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Marginal movements and minority struggles? The case of japanese minority social and labour movements

Stewart, P. (2006) Marginal movements and minority struggles? The case of japanese minority social and labour movements. The Sociological Review, 54 (4). pp. 753-773. ISSN 0038-0261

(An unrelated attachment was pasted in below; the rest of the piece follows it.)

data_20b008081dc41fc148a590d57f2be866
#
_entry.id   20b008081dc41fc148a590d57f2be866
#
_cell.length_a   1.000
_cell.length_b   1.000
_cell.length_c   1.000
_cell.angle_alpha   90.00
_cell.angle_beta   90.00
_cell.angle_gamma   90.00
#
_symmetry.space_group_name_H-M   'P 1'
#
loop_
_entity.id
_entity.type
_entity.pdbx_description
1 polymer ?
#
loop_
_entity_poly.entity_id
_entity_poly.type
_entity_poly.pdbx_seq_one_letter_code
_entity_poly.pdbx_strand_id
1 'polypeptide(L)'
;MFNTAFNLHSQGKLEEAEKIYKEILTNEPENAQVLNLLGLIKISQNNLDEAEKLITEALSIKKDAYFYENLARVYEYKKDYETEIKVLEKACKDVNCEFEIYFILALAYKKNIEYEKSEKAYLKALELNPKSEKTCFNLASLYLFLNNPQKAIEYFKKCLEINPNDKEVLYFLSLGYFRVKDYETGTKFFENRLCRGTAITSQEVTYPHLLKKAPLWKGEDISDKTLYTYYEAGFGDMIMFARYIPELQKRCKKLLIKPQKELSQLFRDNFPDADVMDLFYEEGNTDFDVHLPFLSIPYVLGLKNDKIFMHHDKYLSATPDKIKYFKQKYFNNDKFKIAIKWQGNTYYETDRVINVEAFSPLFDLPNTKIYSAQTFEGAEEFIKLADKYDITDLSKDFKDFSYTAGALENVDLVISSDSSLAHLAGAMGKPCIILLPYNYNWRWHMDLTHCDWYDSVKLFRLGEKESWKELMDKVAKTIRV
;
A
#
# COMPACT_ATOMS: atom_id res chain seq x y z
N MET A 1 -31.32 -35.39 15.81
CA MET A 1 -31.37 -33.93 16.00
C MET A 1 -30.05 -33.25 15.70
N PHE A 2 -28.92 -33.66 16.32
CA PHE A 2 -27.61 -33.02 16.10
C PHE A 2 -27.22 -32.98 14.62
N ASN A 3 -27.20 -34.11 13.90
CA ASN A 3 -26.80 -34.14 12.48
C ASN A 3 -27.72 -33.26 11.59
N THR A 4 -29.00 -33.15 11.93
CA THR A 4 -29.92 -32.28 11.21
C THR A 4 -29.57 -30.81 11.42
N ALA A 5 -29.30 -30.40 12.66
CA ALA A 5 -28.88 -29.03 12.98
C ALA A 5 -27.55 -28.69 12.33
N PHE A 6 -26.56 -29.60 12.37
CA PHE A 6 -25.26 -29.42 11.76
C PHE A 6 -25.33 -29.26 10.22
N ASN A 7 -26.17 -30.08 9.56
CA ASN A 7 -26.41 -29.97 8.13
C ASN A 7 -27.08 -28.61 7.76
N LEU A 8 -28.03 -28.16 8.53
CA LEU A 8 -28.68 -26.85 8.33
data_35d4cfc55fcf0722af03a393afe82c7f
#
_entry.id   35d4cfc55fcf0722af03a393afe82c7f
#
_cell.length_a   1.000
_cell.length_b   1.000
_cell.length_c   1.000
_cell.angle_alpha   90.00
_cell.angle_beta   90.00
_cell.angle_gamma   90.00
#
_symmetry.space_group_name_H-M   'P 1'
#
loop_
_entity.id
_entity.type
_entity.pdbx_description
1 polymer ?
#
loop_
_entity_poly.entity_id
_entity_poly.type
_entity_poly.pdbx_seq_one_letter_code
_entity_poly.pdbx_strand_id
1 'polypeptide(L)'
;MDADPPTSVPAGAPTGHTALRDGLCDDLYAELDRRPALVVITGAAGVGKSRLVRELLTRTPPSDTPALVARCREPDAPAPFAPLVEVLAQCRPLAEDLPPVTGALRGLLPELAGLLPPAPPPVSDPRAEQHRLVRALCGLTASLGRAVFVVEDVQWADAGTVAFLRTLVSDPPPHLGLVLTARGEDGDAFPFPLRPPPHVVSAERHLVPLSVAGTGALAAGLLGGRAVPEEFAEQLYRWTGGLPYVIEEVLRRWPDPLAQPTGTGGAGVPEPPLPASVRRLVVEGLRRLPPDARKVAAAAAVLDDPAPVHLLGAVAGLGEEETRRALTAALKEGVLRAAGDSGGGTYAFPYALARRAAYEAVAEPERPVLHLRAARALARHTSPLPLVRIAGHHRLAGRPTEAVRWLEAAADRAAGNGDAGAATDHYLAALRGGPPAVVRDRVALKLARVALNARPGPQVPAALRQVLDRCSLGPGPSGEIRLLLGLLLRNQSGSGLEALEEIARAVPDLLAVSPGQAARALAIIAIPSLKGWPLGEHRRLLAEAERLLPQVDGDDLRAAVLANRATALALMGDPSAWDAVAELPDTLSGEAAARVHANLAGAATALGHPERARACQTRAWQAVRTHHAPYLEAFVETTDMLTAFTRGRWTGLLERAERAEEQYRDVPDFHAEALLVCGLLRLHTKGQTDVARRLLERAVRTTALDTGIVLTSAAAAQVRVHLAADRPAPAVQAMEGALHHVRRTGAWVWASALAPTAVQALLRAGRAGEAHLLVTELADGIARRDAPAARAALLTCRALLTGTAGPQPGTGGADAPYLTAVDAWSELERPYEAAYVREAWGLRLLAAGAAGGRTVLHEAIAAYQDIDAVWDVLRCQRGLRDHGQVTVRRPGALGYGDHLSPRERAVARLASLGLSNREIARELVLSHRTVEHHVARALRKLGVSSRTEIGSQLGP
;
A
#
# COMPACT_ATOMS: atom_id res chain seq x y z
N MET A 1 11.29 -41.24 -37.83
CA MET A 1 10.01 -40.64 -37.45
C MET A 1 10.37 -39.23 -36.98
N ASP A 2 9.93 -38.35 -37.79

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In Japan, some of the socially, economically and politically marginalised have developed robust social and labour movements that engage with mainstream society. These movements have developed strategies challenging the conditions of the excluded, while also highlighting pathways to establish, or enhance, individual and collective participation in the labour market and the wider society. Two distinct though related, social and organisational forms of these movements are elaborated - firm-centred and community centred respectively. The former especially has a combative past in the labour struggles of the 1950s in what are known as sa'ha sh-sū-ha kumiai (left wing Minority union, or, Minority-faction union). However, this does not mean Minorities are inherently leftist in orientation. In the 1940s and 1950s, during a period of radical union hegemony, a collaborative form of second unions developed assisting the purge of radical leaderships. Our focus here is on a contemporary radical democratic current. While articulating concerns of those in full time employment outside the political mainstream they may also represent ethnically and otherwise socially marginalised workers. The community unions, a form of what are known as 'new-type union', shingata kumiai (this term will be used here to describe the community unions) articulate the concerns of those socially and economically marginalized in the community and the wider labour market. Controversially, the term 'Minority union' is used to depict the different forms of oppositional social movement union in a broader sense than is typically understood in the literature. This is because they share a common concern with the articulation of Minority social and political interests in the context of the employment relationship and the local community. In considering the character of these social movement unions the article seeks to add to what Price (1997) describes as 'bottom up history' which we term 'sociology from below'.